Government lowers forecast for heating costs this winter

— -- Gasoline is expected to remain a relative bargain through 2009, with prices averaging $2.37 a gallon, and home heating costs will likely be flat this winter under sharply lower U.S. forecasts released Wednesday.

The brutal economy will push down total U.S. petroleum demand this year by 1.1 million barrels a day, or 5.4%, the first time since 1980 that total consumption is expected to fall by more than 1 million barrels a day.

"It's because of significant revisions downward in U.S. and world economic growth," says Tancred Lidderdale, senior economist for the Energy Information Administration, the Energy Department's research arm. "This is not something we've really been through before."

The EIA lowered its forecast for U.S. gross domestic product growth to 1.3% this year, and it now expects GDP to fall by 1.4% in 2009. It also raised its unemployment forecast for next year to 7.9% from 6.2%.

The $2.37-a-gallon estimate for regular gasoline in 2009 is $1.20 lower than EIA's forecast just last month because of lower oil consumption worldwide. Current average gas prices of $2.20 per gallon are a little over half the July 14 peak of $4.11. Global oil demand is expected to be virtually flat at 85.93 million barrels a day, as oil prices hover in the $60 to $65 range per barrel. Light, sweet crude for December delivery fell $3.14 Wednesday to $56.16.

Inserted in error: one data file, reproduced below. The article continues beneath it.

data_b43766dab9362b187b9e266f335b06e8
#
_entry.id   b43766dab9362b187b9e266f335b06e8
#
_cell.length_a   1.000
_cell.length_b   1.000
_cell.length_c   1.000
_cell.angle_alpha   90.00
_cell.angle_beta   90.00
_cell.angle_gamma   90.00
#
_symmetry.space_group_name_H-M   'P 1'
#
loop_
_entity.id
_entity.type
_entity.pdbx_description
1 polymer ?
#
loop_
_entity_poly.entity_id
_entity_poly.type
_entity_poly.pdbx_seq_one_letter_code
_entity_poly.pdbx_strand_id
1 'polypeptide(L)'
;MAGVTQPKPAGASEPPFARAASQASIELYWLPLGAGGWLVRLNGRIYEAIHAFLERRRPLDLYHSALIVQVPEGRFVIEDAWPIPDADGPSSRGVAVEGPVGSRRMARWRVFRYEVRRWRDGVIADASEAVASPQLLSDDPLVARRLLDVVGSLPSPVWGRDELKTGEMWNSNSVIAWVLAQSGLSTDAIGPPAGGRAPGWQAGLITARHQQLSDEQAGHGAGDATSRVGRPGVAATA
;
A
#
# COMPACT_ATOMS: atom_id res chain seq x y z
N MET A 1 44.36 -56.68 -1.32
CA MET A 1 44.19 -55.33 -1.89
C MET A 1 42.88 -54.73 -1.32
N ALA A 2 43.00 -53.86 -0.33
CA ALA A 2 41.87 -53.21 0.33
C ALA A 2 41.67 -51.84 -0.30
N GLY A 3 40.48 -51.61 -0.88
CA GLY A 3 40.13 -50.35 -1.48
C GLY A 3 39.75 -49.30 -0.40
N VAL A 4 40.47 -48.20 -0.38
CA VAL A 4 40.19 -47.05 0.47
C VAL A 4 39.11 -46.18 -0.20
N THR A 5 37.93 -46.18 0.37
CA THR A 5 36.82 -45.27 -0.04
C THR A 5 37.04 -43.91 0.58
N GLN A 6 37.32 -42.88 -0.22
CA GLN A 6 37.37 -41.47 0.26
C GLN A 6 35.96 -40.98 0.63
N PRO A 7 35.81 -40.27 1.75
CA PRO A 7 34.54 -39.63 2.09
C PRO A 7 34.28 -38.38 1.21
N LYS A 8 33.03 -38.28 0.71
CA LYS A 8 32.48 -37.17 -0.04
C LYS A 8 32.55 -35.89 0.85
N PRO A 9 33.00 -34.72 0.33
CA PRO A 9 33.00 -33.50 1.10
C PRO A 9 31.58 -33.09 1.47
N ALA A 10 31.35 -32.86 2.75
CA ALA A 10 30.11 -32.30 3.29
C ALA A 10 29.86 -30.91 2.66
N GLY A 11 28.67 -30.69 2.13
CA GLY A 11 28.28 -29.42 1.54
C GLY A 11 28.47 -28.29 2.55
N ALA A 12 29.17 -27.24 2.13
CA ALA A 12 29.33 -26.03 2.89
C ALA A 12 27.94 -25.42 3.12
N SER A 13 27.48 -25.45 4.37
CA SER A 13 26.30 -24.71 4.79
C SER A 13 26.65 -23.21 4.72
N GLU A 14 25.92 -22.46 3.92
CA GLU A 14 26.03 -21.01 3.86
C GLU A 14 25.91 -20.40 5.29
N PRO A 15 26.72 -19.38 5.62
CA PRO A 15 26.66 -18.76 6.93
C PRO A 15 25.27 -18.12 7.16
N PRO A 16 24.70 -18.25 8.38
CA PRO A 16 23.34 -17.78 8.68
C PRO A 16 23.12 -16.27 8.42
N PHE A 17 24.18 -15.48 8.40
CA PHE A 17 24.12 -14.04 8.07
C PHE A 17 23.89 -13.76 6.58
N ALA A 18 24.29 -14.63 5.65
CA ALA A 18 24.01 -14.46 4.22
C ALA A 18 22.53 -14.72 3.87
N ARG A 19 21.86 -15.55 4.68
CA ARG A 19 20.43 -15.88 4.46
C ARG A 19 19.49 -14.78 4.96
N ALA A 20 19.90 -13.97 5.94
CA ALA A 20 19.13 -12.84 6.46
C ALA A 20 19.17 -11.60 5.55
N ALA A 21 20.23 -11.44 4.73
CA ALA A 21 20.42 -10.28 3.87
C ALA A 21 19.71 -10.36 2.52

"World demand growth may be negative for the first time in years, which is a shock to a lot of the bulls who never thought this could happen," says Phil Flynn, oil analyst at Alaron Trading.

The average household, meanwhile, will spend $1,004 on heating from October to March, just $14 more than last year. Last month, EIA projected heating costs would rise 15% to $1,137.

Heating oil customers will benefit most. Their costs will fall 13.3% to $1,694. Consumers who heat their homes with natural gas — about half of U.S. homes — will see total expenses rise 3.6% to $889. Natural gas prices have dropped by more than half since summer, but many providers bought higher-priced product that they put in storage.

People who rely on propane for heating will see costs fall 8.1% to $1,544, while those who use electricity will see expenses rise 9.5% to $943.

Long term, an oil-supply crunch looms. The International Energy Agency on Wednesday said about 30 million barrels a day of new capacity is needed by 2015 and cited a "real risk" that under-investment will cause a shortage.